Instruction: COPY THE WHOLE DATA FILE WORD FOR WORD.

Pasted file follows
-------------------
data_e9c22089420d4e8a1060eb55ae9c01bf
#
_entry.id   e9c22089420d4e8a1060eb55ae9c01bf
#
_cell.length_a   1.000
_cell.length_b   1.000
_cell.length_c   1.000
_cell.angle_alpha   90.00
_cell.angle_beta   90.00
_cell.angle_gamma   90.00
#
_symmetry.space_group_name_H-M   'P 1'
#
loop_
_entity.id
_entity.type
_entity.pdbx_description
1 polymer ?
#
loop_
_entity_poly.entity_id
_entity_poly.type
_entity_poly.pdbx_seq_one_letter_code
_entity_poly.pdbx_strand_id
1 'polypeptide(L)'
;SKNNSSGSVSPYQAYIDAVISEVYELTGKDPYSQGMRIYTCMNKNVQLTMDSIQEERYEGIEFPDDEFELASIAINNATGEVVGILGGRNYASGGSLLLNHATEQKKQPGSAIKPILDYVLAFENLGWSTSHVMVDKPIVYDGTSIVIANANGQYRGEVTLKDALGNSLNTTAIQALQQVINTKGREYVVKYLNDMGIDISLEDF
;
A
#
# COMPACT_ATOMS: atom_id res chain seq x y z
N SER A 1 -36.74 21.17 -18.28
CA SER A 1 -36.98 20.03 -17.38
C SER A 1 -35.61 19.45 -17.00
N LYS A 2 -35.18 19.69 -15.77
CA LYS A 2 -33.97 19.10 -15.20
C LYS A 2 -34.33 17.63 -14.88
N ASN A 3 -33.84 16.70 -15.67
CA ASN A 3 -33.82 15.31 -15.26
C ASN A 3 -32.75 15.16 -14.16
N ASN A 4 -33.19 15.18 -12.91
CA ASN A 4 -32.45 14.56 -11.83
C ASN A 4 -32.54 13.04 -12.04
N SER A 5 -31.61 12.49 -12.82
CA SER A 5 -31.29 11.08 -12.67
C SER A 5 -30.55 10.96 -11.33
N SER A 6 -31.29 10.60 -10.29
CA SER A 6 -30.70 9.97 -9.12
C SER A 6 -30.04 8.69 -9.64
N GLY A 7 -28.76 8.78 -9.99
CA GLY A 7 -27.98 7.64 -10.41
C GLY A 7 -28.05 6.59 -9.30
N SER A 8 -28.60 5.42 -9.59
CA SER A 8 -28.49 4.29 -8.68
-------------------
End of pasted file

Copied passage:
data_e9c22089420d4e8a1060eb55ae9c01bf
#
_entry.id   e9c22089420d4e8a1060eb55ae9c01bf
#
_cell.length_a   1.000
_cell.length_b   1.000
_cell.length_c   1.000
_cell.angle_alpha   90.00
_cell.angle_beta   90.00
_cell.angle_gamma   90.00
#
_symmetry.space_group_name_H-M   'P 1'
#
loop_
_entity.id
_entity.type
_entity.pdbx_description
1 polymer ?
#
loop_
_entity_poly.entity_id
_entity_poly.type
_entity_poly.pdbx_seq_one_letter_code
_entity_poly.pdbx_strand_id
1 'polypeptide(L)'
;SKNNSSGSVSPYQAYIDAVISEVYELTGKDPYSQGMRIYTCMNKNVQLTMDSIQEERYEGIEFPDDEFELASIAINNATGEVVGILGGRNYASGGSLLLNHATEQKKQPGSAIKPILDYVLAFENLGWSTSHVMVDKPIVYDGTSIVIANANGQYRGEVTLKDALGNSLNTTAIQALQQVINTKGREYVVKYLNDMGIDISLEDF
;
A
#
# COMPACT_ATOMS: atom_id res chain seq x y z
N SER A 1 -36.74 21.17 -18.28
CA SER A 1 -36.98 20.03 -17.38
C SER A 1 -35.61 19.45 -17.00
N LYS A 2 -35.18 19.69 -15.77
CA LYS A 2 -33.97 19.10 -15.20
C LYS A 2 -34.33 17.63 -14.88
N ASN A 3 -33.84 16.70 -15.67
CA ASN A 3 -33.82 15.31 -15.26
C ASN A 3 -32.75 15.16 -14.16
N ASN A 4 -33.19 15.18 -12.91
CA ASN A 4 -32.45 14.56 -11.83
C ASN A 4 -32.54 13.04 -12.04
N SER A 5 -31.61 12.49 -12.82
CA SER A 5 -31.29 11.08 -12.67
C SER A 5 -30.55 10.96 -11.33
N SER A 6 -31.29 10.60 -10.29
CA SER A 6 -30.70 9.97 -9.12
C SER A 6 -30.04 8.69 -9.64
N GLY A 7 -28.76 8.78 -9.99
CA GLY A 7 -27.98 7.64 -10.41
C GLY A 7 -28.05 6.59 -9.30
N SER A 8 -28.60 5.42 -9.59
CA SER A 8 -28.49 4.29 -8.68